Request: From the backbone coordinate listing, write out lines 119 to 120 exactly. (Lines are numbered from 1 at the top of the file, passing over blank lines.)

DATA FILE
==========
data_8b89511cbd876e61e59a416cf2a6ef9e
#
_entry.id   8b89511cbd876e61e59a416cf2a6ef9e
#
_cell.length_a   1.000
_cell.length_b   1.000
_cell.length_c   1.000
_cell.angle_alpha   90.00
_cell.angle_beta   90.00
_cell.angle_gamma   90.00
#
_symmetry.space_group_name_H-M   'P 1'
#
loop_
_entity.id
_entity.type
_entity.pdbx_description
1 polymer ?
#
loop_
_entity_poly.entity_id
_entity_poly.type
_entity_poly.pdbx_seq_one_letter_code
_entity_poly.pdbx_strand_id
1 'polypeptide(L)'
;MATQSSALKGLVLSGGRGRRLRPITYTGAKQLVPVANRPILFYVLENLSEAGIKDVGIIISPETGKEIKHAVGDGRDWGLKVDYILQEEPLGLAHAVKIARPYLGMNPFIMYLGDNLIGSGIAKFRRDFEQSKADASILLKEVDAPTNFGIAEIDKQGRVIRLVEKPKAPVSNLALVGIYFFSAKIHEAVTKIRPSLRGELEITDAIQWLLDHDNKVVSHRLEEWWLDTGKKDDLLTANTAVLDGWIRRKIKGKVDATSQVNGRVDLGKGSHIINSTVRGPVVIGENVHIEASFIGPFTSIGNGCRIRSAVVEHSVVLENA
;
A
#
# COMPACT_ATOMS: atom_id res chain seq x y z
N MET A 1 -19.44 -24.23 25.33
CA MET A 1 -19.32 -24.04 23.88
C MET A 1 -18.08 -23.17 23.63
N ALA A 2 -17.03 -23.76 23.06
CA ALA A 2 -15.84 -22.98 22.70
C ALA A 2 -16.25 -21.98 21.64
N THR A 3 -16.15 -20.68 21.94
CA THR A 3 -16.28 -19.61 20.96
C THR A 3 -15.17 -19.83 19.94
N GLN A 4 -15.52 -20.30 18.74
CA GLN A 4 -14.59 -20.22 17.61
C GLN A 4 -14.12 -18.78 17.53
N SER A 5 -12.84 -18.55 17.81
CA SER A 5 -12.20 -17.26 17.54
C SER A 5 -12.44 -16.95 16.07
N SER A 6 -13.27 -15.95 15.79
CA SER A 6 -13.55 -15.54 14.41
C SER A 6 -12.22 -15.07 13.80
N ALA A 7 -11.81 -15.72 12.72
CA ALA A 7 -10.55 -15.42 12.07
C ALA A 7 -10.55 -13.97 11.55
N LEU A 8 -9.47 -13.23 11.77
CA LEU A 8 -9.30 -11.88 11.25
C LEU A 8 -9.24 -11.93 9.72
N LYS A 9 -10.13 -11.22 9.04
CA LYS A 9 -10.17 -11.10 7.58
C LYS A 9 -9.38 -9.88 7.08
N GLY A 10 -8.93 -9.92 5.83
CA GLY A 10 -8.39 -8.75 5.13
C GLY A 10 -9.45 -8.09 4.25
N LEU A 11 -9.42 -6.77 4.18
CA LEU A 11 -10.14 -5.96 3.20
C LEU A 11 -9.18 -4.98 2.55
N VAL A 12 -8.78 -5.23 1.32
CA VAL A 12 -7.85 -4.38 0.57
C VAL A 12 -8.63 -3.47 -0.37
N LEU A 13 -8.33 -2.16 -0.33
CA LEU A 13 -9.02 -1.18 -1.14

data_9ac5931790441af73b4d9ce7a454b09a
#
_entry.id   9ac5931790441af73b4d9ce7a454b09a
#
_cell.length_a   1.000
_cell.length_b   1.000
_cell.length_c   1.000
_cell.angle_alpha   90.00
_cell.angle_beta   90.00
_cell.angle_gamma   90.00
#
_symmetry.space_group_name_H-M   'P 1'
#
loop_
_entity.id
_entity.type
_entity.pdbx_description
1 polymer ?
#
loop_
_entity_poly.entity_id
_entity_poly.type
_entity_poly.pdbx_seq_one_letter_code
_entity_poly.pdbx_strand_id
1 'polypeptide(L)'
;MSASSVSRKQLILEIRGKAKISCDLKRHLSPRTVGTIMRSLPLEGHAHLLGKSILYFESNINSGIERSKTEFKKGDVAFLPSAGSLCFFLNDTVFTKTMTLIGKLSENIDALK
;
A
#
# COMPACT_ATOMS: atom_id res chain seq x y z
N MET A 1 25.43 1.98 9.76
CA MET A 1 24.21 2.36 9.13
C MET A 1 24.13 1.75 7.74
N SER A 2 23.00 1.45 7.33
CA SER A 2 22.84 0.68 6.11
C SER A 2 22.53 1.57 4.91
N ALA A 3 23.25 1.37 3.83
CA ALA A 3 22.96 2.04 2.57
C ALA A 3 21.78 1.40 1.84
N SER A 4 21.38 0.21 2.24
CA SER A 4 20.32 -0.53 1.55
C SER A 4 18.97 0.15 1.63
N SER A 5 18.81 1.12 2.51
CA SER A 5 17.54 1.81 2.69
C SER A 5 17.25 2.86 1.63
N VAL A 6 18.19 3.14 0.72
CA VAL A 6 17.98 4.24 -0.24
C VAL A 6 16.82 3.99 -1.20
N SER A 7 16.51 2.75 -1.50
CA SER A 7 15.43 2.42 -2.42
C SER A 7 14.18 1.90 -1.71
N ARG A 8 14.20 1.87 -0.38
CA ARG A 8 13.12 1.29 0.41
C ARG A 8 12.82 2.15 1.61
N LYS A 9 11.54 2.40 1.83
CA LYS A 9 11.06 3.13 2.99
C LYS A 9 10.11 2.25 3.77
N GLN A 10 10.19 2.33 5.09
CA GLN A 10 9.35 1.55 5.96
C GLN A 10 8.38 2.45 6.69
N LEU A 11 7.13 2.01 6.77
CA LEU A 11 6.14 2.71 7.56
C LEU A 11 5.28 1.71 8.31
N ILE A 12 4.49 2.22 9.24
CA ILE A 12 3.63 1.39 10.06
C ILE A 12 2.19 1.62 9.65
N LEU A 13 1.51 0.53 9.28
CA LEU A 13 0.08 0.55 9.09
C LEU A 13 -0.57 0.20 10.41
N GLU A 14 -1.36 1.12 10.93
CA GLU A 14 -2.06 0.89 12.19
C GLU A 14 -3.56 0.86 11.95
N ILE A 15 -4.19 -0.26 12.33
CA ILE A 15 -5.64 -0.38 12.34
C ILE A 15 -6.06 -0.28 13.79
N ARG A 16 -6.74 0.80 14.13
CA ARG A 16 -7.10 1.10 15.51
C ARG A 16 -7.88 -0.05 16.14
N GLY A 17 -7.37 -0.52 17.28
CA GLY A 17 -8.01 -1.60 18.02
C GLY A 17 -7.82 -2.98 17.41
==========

C SER A 7 14.18 1.90 -1.71
N ARG A 8 14.20 1.87 -0.38